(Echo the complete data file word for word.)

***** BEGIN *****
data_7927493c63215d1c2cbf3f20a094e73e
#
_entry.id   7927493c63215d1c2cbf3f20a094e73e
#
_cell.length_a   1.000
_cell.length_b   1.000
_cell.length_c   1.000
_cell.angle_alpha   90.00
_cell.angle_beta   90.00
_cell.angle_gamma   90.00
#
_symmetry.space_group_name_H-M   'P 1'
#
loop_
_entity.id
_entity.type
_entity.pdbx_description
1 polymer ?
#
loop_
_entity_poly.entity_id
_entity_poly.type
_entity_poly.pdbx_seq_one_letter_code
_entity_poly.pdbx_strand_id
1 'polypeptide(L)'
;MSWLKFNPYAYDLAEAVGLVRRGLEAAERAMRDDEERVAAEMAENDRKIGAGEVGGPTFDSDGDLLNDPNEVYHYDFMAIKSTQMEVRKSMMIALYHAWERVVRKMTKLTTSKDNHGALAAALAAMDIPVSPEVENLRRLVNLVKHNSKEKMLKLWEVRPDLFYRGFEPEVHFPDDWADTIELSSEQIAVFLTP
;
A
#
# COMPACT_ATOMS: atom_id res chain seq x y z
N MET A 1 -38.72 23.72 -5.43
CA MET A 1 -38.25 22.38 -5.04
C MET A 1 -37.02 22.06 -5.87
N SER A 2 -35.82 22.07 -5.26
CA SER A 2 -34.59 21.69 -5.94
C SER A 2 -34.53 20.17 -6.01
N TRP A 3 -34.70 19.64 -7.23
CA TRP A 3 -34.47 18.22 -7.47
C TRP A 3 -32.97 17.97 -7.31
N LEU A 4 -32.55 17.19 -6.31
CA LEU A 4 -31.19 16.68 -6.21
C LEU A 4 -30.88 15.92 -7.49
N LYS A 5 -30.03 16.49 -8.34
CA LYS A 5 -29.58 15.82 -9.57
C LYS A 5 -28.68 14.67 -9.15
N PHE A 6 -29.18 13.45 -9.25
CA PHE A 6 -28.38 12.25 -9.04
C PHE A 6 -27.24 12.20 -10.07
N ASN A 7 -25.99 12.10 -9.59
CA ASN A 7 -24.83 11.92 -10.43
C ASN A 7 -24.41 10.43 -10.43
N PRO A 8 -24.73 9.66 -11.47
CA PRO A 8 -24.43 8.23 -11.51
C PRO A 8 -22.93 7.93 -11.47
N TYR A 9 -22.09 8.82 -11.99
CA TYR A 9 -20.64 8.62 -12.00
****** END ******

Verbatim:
data_7927493c63215d1c2cbf3f20a094e73e
#
_entry.id   7927493c63215d1c2cbf3f20a094e73e
#
_cell.length_a   1.000
_cell.length_b   1.000
_cell.length_c   1.000
_cell.angle_alpha   90.00
_cell.angle_beta   90.00
_cell.angle_gamma   90.00
#
_symmetry.space_group_name_H-M   'P 1'
#
loop_
_entity.id
_entity.type
_entity.pdbx_description
1 polymer ?
#
loop_
_entity_poly.entity_id
_entity_poly.type
_entity_poly.pdbx_seq_one_letter_code
_entity_poly.pdbx_strand_id
1 'polypeptide(L)'
;MSWLKFNPYAYDLAEAVGLVRRGLEAAERAMRDDEERVAAEMAENDRKIGAGEVGGPTFDSDGDLLNDPNEVYHYDFMAIKSTQMEVRKSMMIALYHAWERVVRKMTKLTTSKDNHGALAAALAAMDIPVSPEVENLRRLVNLVKHNSKEKMLKLWEVRPDLFYRGFEPEVHFPDDWADTIELSSEQIAVFLTP
;
A
#
# COMPACT_ATOMS: atom_id res chain seq x y z
N MET A 1 -38.72 23.72 -5.43
CA MET A 1 -38.25 22.38 -5.04
C MET A 1 -37.02 22.06 -5.87
N SER A 2 -35.82 22.07 -5.26
CA SER A 2 -34.59 21.69 -5.94
C SER A 2 -34.53 20.17 -6.01
N TRP A 3 -34.70 19.64 -7.23
CA TRP A 3 -34.47 18.22 -7.47
C TRP A 3 -32.97 17.97 -7.31
N LEU A 4 -32.55 17.19 -6.31
CA LEU A 4 -31.19 16.68 -6.21
C LEU A 4 -30.88 15.92 -7.49
N LYS A 5 -30.03 16.49 -8.34
CA LYS A 5 -29.58 15.82 -9.57
C LYS A 5 -28.68 14.67 -9.15
N PHE A 6 -29.18 13.45 -9.25
CA PHE A 6 -28.38 12.25 -9.04
C PHE A 6 -27.24 12.20 -10.07
N ASN A 7 -25.99 12.10 -9.59
CA ASN A 7 -24.83 11.92 -10.43
C ASN A 7 -24.41 10.43 -10.43
N PRO A 8 -24.73 9.66 -11.47
CA PRO A 8 -24.43 8.23 -11.51
C PRO A 8 -22.93 7.93 -11.47
N TYR A 9 -22.09 8.82 -11.99
CA TYR A 9 -20.64 8.62 -12.00